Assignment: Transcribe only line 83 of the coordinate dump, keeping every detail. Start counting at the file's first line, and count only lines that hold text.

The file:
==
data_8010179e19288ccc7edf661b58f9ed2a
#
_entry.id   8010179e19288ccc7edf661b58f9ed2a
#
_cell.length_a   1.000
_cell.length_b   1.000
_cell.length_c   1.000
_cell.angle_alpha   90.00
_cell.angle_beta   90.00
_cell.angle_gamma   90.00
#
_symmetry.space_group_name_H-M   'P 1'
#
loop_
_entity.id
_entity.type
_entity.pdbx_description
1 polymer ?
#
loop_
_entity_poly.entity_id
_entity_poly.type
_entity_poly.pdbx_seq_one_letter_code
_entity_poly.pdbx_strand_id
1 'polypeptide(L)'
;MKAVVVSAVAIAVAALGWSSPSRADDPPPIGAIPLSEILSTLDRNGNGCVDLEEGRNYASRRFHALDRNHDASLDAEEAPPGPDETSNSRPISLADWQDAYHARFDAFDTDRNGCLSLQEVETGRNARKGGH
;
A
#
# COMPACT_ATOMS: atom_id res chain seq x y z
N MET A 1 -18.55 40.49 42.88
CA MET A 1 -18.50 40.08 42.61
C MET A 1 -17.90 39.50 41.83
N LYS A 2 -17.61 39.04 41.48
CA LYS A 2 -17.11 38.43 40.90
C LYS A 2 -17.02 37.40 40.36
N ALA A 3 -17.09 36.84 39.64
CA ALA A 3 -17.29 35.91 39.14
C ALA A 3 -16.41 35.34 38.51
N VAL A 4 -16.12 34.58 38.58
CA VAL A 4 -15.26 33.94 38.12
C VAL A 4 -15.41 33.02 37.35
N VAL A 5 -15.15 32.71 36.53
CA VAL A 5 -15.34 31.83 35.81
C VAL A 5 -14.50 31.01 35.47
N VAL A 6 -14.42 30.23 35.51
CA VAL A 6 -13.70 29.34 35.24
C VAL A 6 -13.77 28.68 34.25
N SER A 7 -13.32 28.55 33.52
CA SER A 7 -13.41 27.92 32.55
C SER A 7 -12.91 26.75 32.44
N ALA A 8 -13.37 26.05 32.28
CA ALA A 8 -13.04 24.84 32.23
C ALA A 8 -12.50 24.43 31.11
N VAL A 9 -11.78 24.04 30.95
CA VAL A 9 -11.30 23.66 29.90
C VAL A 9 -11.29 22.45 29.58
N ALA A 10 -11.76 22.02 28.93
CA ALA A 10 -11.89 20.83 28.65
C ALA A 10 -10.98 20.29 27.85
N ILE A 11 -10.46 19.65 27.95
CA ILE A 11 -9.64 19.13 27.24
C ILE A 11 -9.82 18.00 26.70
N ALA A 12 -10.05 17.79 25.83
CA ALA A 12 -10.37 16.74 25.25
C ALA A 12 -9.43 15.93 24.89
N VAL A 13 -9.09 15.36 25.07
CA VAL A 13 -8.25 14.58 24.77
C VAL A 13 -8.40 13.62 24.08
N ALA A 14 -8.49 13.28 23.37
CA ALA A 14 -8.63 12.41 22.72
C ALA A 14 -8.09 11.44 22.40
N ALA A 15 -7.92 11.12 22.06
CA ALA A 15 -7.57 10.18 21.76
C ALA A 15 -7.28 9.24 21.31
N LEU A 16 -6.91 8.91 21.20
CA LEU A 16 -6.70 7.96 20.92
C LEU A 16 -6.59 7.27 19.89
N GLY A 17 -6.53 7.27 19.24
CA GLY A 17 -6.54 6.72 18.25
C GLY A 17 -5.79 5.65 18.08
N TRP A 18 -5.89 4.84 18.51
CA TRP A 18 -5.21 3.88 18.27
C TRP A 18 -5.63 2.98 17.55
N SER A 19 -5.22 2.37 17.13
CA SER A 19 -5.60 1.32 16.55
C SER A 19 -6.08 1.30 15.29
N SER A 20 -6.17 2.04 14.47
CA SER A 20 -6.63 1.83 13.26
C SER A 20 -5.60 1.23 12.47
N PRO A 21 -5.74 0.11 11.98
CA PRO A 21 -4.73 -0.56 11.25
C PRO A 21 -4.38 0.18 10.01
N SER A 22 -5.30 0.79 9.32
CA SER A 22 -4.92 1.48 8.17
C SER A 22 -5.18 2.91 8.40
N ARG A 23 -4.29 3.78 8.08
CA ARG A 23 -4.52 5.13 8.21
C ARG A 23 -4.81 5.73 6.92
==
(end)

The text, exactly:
CA TRP A 18 -5.21 3.88 18.27